Many cancer survivors celebrate their recovery by eating better, exercising more and making other lifestyle improvements, but some do not, according to new study findings.
U.S. researchers found that men, older survivors, and less educated individuals are less likely to make healthy lifestyle changes that can reduce their odds of developing additional health problems, including second cancers.
In addition, only up to 42 percent of cancer survivors eat enough fruits and vegetables, and approximately 7 out of 10 people who beat breast or Prostate cancer are either overweight or obese.
These findings suggest that many cancer survivors learn from their experiences, but there is “selective uptake of messages,” write the researchers, led by Dr. Wendy Demark-Wahnefried of Duke University Medical Center in Durham, North Carolina.
The United States is home to a growing number of cancer survivors, the authors note in their report, published in the Journal of Clinical Oncology. Cancer survivors now make up 3 to 4 percent of the entire U.S. population, or 9.8 million people. Today, a person diagnosed with cancer has a 64 percent chance of living at least another 5 years.
Prostate Cancer Causes
The cause of prostate cancer is unknown, although some studies have shown a relationship between high dietary fat intake and increased testosterone levels. When testosterone levels are lowered either by surgical removal of the testicles (castration, orchiectomy) or by medication, prostate cancer can regress. There is no known association with benign prostatic hyperplasia (BPH).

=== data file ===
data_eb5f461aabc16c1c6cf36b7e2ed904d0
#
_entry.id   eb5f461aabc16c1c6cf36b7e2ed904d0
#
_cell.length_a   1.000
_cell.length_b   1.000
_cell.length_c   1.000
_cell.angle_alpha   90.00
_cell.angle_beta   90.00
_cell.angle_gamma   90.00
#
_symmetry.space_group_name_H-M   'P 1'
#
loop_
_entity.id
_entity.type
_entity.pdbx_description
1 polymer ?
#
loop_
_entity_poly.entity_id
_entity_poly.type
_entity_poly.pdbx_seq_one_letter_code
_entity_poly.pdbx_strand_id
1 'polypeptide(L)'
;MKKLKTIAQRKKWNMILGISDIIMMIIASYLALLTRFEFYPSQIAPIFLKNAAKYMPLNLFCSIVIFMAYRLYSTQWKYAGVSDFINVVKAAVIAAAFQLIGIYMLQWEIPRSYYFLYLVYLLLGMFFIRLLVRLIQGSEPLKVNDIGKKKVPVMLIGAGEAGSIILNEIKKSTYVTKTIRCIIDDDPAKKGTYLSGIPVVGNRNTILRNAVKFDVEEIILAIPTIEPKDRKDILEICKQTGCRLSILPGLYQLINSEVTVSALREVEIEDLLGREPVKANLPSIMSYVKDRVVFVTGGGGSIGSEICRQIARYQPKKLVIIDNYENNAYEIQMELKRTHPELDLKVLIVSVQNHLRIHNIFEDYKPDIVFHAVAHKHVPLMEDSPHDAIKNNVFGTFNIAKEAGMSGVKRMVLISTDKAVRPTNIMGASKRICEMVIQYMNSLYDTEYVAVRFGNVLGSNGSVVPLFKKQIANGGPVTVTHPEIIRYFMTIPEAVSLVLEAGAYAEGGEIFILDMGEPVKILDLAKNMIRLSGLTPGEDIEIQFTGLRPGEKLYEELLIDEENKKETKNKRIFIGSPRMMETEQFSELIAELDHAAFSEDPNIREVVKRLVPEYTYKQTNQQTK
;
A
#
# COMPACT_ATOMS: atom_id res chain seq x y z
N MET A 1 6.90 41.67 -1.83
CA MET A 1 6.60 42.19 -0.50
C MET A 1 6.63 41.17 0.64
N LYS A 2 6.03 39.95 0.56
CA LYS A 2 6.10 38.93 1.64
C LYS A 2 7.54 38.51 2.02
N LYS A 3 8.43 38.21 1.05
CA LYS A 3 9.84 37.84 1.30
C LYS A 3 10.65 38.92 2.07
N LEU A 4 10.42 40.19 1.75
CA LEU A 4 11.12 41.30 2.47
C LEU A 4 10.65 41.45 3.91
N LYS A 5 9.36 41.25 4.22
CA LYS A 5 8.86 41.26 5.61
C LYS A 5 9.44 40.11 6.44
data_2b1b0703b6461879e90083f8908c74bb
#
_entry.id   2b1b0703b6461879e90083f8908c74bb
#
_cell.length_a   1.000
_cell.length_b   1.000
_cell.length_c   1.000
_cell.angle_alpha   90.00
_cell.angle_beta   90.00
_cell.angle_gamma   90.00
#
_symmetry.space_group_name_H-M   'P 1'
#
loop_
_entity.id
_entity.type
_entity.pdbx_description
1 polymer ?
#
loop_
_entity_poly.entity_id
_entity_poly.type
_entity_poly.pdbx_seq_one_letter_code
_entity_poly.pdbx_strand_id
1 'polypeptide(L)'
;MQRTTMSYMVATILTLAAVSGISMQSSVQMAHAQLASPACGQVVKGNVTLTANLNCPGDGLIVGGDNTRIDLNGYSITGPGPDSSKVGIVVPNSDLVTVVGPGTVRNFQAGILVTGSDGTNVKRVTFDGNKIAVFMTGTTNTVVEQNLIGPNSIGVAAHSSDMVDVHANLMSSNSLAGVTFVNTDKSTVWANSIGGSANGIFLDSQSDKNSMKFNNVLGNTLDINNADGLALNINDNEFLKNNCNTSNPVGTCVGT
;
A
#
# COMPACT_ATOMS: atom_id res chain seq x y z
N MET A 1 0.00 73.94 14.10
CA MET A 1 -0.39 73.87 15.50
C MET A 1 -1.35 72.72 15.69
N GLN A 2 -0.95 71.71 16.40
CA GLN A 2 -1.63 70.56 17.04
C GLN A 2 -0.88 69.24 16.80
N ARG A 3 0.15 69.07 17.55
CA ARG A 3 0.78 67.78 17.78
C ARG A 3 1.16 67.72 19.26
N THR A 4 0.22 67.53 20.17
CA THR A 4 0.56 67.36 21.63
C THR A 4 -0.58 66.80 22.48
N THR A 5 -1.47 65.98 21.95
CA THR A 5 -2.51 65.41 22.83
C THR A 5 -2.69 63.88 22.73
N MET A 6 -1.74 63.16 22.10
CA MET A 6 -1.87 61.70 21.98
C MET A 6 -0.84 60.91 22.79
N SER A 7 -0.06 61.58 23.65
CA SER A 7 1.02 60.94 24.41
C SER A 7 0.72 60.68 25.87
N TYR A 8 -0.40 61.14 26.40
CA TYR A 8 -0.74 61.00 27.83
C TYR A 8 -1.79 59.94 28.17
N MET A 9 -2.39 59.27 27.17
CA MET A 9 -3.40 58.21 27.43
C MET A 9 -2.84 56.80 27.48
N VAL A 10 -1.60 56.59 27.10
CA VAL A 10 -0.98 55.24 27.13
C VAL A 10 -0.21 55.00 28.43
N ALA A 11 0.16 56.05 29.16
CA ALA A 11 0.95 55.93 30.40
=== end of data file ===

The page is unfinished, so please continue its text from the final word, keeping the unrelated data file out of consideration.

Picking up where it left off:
As a result, researchers have become increasingly interested in long-term health issues that cancer survivors face. For instance, research shows that cancer survivors are more at risk of additional cancers, as well as Osteoporosis and other functional limitations.
To investigate how people react to a diagnosis of cancer, Demark-Wahnefried and her team reviewed all published research conducted since 1966 on the effects of a cancer diagnosis on health-related lifestyle behavior.
Osteoporosis is a bone disorder. The bones become thinner, lose their strength and are more likely to break. People with osteoporosis have a higher risk of fractures. Their bones can fracture even during everyday movements, such as bending or coughing. Osteoporosis is not a form of arthritis, although it can cause fractures that lead to arthritis.
Although cancer survivors frequently eat better and exercise more after their diagnosis, the researchers found that not all survivors make healthy changes. For instance, 20 percent of cancer survivors smoke, a rate that is only slightly lower than that seen in the general population.
Studies also suggest that between 30 and 60 percent of survivors eat healthier after their diagnosis, but many remain overweight or obese, and appear to gain weight over time.
Overall, men, survivors older than the age of 65, less educated individuals and people living in urban areas were less likely to make or maintain healthy lifestyle changes after learning they had cancer.
For many people, “cancer becomes an enabling type of event,” Denmark-Wahnefried told Reuters Health. Patients “become reflective, and they turn over a new leaf. The kicker is that it doesn’t happen to everybody.”
In an accompanying editorial, Dr. Patricia Ganz of the University of California, Los Angeles notes that being diagnosed with cancer can be a “teachable moment,” when people are very open to suggestions about eating better, exercising and other healthy habits.
“Cancer survivors are looking for important ways to prevent a recurrence of their cancer and enhance the quality and length of their lives,” Ganz writes, and oncologists should take advantage of the opportunity to encourage lifestyle changes that may help survivors stay healthy and cancer-free.
SOURCE: Journal of Clinical Oncology, August 20, 2005.
Revision date: July 5, 2011
Last revised: by Andrew G. Epstein, M.D.